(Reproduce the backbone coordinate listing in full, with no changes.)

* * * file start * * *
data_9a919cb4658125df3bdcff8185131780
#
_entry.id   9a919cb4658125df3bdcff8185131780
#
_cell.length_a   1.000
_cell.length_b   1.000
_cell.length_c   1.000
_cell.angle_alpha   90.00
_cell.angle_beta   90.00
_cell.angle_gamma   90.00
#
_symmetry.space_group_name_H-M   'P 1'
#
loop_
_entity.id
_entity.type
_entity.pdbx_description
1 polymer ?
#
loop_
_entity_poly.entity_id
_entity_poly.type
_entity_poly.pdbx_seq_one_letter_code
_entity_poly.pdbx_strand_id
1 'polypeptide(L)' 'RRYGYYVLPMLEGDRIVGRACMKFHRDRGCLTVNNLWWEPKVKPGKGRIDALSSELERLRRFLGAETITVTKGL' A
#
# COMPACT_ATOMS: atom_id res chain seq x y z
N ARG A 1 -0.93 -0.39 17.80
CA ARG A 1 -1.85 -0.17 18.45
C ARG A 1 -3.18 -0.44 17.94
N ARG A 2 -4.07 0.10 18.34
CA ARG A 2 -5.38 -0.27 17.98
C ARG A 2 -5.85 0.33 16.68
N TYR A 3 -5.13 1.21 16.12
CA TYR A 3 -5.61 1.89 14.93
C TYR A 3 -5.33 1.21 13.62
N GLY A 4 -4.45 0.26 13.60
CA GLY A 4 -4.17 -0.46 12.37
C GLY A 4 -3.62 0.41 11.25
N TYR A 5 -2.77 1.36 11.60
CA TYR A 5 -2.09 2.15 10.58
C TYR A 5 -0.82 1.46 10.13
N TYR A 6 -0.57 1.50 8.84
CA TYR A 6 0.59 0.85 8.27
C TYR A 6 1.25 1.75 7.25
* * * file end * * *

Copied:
data_9a919cb4658125df3bdcff8185131780
#
_entry.id   9a919cb4658125df3bdcff8185131780
#
_cell.length_a   1.000
_cell.length_b   1.000
_cell.length_c   1.000
_cell.angle_alpha   90.00
_cell.angle_beta   90.00
_cell.angle_gamma   90.00
#
_symmetry.space_group_name_H-M   'P 1'
#
loop_
_entity.id
_entity.type
_entity.pdbx_description
1 polymer ?
#
loop_
_entity_poly.entity_id
_entity_poly.type
_entity_poly.pdbx_seq_one_letter_code
_entity_poly.pdbx_strand_id
1 'polypeptide(L)' 'RRYGYYVLPMLEGDRIVGRACMKFHRDRGCLTVNNLWWEPKVKPGKGRIDALSSELERLRRFLGAETITVTKGL' A
#
# COMPACT_ATOMS: atom_id res chain seq x y z
N ARG A 1 -0.93 -0.39 17.80
CA ARG A 1 -1.85 -0.17 18.45
C ARG A 1 -3.18 -0.44 17.94
N ARG A 2 -4.07 0.10 18.34
CA ARG A 2 -5.38 -0.27 17.98
C ARG A 2 -5.85 0.33 16.68
N TYR A 3 -5.13 1.21 16.12
CA TYR A 3 -5.61 1.89 14.93
C TYR A 3 -5.33 1.21 13.62
N GLY A 4 -4.45 0.26 13.60
CA GLY A 4 -4.17 -0.46 12.37
C GLY A 4 -3.62 0.41 11.25
N TYR A 5 -2.77 1.36 11.60
CA TYR A 5 -2.09 2.15 10.58
C TYR A 5 -0.82 1.46 10.13
N TYR A 6 -0.57 1.50 8.84
CA TYR A 6 0.59 0.85 8.27
C TYR A 6 1.25 1.75 7.25